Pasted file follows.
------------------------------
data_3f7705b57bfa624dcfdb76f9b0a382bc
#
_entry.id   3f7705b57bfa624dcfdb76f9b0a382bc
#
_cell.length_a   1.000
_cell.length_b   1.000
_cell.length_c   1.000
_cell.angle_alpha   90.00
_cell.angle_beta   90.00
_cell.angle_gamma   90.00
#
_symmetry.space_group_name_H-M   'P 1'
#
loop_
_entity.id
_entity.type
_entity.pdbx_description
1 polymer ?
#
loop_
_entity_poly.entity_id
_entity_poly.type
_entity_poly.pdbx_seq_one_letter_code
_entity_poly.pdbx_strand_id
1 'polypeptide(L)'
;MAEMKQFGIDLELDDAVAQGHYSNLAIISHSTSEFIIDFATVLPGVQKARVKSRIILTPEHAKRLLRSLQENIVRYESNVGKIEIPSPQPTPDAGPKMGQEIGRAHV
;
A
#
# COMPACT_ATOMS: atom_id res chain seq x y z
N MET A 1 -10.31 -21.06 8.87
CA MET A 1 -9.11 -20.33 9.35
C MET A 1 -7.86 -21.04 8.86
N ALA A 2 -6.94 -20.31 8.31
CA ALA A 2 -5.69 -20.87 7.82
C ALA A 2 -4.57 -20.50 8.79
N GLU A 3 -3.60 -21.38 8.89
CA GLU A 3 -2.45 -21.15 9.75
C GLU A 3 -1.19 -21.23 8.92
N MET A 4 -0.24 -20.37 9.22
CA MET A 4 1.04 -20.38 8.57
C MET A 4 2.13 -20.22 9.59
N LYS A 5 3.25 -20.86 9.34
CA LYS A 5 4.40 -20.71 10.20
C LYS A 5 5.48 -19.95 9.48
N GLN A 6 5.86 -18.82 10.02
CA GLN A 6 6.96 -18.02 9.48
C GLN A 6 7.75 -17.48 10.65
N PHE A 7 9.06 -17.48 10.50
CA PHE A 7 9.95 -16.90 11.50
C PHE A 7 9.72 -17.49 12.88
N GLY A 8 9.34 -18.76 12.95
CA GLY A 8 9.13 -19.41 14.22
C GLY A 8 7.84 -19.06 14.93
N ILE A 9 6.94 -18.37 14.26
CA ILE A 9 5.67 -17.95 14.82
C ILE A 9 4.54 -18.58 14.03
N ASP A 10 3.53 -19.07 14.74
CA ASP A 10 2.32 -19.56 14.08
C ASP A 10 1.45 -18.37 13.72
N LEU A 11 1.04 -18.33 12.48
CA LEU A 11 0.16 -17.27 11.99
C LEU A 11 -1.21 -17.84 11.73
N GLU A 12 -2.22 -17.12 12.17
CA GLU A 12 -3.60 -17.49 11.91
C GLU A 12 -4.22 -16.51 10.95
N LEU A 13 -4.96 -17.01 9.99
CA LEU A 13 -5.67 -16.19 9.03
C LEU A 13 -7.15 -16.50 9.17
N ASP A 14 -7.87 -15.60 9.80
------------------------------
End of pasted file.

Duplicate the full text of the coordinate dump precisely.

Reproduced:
data_3f7705b57bfa624dcfdb76f9b0a382bc
#
_entry.id   3f7705b57bfa624dcfdb76f9b0a382bc
#
_cell.length_a   1.000
_cell.length_b   1.000
_cell.length_c   1.000
_cell.angle_alpha   90.00
_cell.angle_beta   90.00
_cell.angle_gamma   90.00
#
_symmetry.space_group_name_H-M   'P 1'
#
loop_
_entity.id
_entity.type
_entity.pdbx_description
1 polymer ?
#
loop_
_entity_poly.entity_id
_entity_poly.type
_entity_poly.pdbx_seq_one_letter_code
_entity_poly.pdbx_strand_id
1 'polypeptide(L)'
;MAEMKQFGIDLELDDAVAQGHYSNLAIISHSTSEFIIDFATVLPGVQKARVKSRIILTPEHAKRLLRSLQENIVRYESNVGKIEIPSPQPTPDAGPKMGQEIGRAHV
;
A
#
# COMPACT_ATOMS: atom_id res chain seq x y z
N MET A 1 -10.31 -21.06 8.87
CA MET A 1 -9.11 -20.33 9.35
C MET A 1 -7.86 -21.04 8.86
N ALA A 2 -6.94 -20.31 8.31
CA ALA A 2 -5.69 -20.87 7.82
C ALA A 2 -4.57 -20.50 8.79
N GLU A 3 -3.60 -21.38 8.89
CA GLU A 3 -2.45 -21.15 9.75
C GLU A 3 -1.19 -21.23 8.92
N MET A 4 -0.24 -20.37 9.22
CA MET A 4 1.04 -20.38 8.57
C MET A 4 2.13 -20.22 9.59
N LYS A 5 3.25 -20.86 9.34
CA LYS A 5 4.40 -20.71 10.20
C LYS A 5 5.48 -19.95 9.48
N GLN A 6 5.86 -18.82 10.02
CA GLN A 6 6.96 -18.02 9.48
C GLN A 6 7.75 -17.48 10.65
N PHE A 7 9.06 -17.48 10.50
CA PHE A 7 9.95 -16.90 11.50
C PHE A 7 9.72 -17.49 12.88
N GLY A 8 9.34 -18.76 12.95
CA GLY A 8 9.13 -19.41 14.22
C GLY A 8 7.84 -19.06 14.93
N ILE A 9 6.94 -18.37 14.26
CA ILE A 9 5.67 -17.95 14.82
C ILE A 9 4.54 -18.58 14.03
N ASP A 10 3.53 -19.07 14.74
CA ASP A 10 2.32 -19.56 14.08
C ASP A 10 1.45 -18.37 13.72
N LEU A 11 1.04 -18.33 12.48
CA LEU A 11 0.16 -17.27 11.99
C LEU A 11 -1.21 -17.84 11.73
N GLU A 12 -2.22 -17.12 12.17
CA GLU A 12 -3.60 -17.49 11.91
C GLU A 12 -4.22 -16.51 10.95
N LEU A 13 -4.96 -17.01 9.99
CA LEU A 13 -5.67 -16.19 9.03
C LEU A 13 -7.15 -16.50 9.17
N ASP A 14 -7.87 -15.60 9.80